Kim Jin-tae, the province’s first conservative governor in 12 years, shares visions for change
Gangwon Governor Kim Jin-tae speaks to The Korea Herald during an interview at his office in Chuncheon, Gangwon Province. (Gangwon Province)
CHUNCHEON, Gangwon Province -- Kim Jin-tae, the new governor of Gangwon Province who has been in office for four months, says he is “more than ready” to welcome tourists back after a long pandemic hiatus in travel.
Speaking with The Korea Herald, he said that the province has “no shortage of attractions to enjoy all year round,” including some of the “country’s best mountains” -- Seoraksan and Chiaksan -- along with scenic rivers and beaches.
“You can come skiing in the winter and surfing in the summer,” he said.
Gangwon also prided itself on the thriving wildlife of the Demilitarized Zone, he said, which is open to supervised tours.
He said Gangwon was “being revamped” to be more foreigner-friendly.
The province has launched cab and bus rides for international tourists from the airport in Yangyang to some of its most popular destinations such as Chuncheon, Gangneung and Sokcho.
The Yangyang International Airport resumed international flights after they were stopped for more than two years due to the pandemic.
“Some unprecedented numbers of tourists are anticipated to visit Gangwon after the long pandemic shutdown, and we are ready to welcome them back,” he said.
“To all visitors, I want to say, welcome to Gangwon. You will love Gangwon.”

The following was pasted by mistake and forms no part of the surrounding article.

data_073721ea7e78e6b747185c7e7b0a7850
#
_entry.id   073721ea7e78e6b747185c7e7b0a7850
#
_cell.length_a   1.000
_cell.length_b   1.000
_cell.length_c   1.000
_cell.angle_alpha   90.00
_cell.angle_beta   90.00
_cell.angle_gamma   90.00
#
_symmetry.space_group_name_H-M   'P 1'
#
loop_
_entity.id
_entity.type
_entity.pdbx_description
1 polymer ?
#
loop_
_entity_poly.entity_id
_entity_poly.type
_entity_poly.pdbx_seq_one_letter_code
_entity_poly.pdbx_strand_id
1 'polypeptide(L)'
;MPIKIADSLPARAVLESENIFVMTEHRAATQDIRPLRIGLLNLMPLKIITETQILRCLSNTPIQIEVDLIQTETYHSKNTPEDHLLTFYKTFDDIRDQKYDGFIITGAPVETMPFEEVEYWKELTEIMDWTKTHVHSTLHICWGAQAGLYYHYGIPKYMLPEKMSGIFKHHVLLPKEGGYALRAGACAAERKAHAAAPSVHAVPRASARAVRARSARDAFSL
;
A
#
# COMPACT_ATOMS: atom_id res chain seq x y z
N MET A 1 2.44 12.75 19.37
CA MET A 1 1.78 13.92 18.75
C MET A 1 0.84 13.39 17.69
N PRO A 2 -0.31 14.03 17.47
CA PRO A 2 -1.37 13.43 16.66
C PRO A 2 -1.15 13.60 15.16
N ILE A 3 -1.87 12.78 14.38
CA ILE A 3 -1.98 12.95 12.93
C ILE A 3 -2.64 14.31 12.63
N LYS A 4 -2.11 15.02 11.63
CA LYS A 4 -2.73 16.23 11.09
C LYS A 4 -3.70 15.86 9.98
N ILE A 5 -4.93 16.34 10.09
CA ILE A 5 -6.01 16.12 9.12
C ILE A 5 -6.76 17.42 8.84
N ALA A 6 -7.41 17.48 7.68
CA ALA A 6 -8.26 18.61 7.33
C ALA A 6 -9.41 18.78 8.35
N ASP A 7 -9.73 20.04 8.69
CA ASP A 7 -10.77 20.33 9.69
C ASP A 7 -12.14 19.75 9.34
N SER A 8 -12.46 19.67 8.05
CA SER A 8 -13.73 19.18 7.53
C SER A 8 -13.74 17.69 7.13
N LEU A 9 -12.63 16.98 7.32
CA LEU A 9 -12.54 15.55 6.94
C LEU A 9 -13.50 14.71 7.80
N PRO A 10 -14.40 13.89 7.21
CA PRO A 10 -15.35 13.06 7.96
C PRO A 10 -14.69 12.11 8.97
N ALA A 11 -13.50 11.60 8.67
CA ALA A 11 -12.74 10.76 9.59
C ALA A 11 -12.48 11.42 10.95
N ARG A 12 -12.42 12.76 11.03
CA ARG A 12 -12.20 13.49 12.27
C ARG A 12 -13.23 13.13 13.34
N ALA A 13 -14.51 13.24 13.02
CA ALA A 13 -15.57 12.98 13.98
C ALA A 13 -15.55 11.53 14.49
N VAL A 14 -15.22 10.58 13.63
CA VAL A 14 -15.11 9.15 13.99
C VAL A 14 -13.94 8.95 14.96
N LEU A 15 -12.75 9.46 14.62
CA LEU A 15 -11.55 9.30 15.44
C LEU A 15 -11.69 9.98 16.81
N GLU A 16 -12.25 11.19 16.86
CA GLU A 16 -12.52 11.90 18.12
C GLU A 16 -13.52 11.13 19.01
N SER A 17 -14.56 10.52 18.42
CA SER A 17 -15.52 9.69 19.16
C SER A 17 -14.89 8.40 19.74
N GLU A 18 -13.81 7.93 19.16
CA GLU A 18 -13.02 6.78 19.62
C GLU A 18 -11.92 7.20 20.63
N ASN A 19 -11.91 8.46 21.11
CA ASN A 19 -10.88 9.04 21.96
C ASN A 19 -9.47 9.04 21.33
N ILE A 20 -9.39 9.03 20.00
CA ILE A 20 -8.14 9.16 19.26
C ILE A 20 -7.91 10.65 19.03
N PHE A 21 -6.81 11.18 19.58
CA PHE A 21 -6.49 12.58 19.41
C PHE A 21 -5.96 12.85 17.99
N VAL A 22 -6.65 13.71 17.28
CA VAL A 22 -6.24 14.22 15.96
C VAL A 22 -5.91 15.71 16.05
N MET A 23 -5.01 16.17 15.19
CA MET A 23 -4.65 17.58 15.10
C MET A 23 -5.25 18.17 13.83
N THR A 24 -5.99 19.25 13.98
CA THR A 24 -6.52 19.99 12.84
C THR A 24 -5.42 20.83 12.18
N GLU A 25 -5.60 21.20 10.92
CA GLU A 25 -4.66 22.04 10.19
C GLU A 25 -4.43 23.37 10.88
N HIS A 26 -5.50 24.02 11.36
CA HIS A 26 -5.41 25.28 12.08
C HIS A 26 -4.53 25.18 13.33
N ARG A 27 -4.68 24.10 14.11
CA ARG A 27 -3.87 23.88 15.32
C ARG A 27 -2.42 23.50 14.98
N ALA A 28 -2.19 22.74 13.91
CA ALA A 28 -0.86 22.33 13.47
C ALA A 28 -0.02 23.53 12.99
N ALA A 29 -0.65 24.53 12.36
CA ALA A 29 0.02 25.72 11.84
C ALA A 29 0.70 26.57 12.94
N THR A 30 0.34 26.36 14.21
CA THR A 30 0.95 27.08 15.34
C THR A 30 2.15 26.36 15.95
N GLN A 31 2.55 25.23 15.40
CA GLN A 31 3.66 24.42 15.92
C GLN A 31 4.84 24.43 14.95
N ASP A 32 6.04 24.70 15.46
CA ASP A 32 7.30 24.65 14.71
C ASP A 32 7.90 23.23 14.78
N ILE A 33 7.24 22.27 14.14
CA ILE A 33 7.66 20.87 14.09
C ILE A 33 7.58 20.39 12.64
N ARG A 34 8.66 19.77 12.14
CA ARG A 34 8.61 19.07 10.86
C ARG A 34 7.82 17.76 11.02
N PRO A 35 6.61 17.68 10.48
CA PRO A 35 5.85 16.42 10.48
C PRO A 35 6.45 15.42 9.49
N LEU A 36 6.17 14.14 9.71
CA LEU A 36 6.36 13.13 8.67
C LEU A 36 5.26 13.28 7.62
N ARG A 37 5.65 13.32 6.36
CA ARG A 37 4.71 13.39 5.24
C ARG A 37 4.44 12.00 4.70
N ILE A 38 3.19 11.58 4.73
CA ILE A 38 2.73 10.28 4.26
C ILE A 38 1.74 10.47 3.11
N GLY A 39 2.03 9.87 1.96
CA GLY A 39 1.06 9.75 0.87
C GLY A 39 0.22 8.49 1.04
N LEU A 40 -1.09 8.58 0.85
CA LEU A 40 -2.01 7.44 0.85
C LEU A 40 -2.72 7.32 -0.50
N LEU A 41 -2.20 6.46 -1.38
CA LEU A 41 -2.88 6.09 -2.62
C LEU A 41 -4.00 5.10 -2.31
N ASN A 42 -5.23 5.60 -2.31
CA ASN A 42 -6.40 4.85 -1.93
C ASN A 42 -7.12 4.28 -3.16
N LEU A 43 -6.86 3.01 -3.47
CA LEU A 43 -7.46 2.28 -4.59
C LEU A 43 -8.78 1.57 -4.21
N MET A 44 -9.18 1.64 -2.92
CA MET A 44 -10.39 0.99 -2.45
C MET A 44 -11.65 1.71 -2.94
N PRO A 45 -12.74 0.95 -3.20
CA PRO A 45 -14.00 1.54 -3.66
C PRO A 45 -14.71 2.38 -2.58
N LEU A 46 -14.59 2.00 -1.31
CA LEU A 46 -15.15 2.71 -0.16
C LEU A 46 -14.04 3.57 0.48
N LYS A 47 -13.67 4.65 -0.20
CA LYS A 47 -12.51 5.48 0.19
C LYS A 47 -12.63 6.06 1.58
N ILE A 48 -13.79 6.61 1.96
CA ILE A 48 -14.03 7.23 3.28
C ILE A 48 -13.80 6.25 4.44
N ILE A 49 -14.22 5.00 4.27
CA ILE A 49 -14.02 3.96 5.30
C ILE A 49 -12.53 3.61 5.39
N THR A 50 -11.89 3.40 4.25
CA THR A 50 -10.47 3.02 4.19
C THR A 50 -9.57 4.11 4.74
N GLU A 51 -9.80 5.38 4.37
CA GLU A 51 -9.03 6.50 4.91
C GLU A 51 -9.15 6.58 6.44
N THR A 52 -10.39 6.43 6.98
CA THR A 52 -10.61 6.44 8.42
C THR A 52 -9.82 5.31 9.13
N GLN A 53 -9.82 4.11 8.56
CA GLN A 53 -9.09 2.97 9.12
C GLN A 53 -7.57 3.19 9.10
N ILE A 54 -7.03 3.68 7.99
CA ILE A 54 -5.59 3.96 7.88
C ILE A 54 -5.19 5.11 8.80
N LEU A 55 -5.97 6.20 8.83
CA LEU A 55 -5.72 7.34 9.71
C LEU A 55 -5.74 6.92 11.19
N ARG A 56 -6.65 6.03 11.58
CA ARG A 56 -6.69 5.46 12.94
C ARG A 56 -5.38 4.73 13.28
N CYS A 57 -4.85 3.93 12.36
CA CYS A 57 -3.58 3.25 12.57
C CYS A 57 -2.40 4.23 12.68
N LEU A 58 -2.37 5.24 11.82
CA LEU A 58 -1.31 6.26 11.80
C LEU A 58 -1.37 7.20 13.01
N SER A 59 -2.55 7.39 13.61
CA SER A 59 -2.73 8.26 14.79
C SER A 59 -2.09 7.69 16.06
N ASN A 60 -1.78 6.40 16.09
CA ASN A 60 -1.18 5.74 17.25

One of the major changes awaiting Gangwon is its newly granted “special autonomy” as a municipal government, he said, which means that the province can now have its own police, park services and road designs, among other things.
Getting the autonomous status has been a long-awaited wish for Gangwon, the governor said. Over the last three presidential campaigns, making Gangwon autonomous had been proposed as a pledge by both political parties.
But the province had to wait until June of this year for the motion to be passed by the Cabinet and the National Assembly. The laws giving Gangwon the autonomous status will come into effect in June next year.
Kim said the new status can give Gangwon the edge it needs to compete with other popular holiday destinations like Jeju and Busan, which are also among the country’s handful of autonomous municipalities.
“We are just as beloved as Jeju or Busan by locals, but I regret that for international visitors Gangwon might not be as known yet,” he said.
Kim said that one of the most urgent tasks facing Gangwon was financial stability and sustainability, alluding to the loan delinquency controversy surrounding the Legoland Korea Resort that opened in May in Chuncheon.
He said his office was working hard to clear up the financial mess, and “not let a single dime of taxpayer money go to waste.”
He also vowed to raise his voice for keeping Gangwon a “safe place to live,” after a North Korean missile crash near a residential neighborhood startled many residents in October.
“I have relayed my concerns to the authorities. The safety of the people of Gangwon is our chief priority.”
Taking the governor’s seat has been another career shift “from a politician to an administrator” for the two-time lawmaker and former prosecutor.
“It’s a challenge, but it’s also like coming home,” said Kim, a Gangwon native.
The governor said that over his term, he wished to “deliver the change that the people want to see.”
“Gangwon hasn’t had a conservative governor for the past 12 years. In the June election, Gangwon voters switched to the conservative party I think because they wanted a change,” he said. “I hope to live up to that expectation.”
By Kim Arin (email@example.com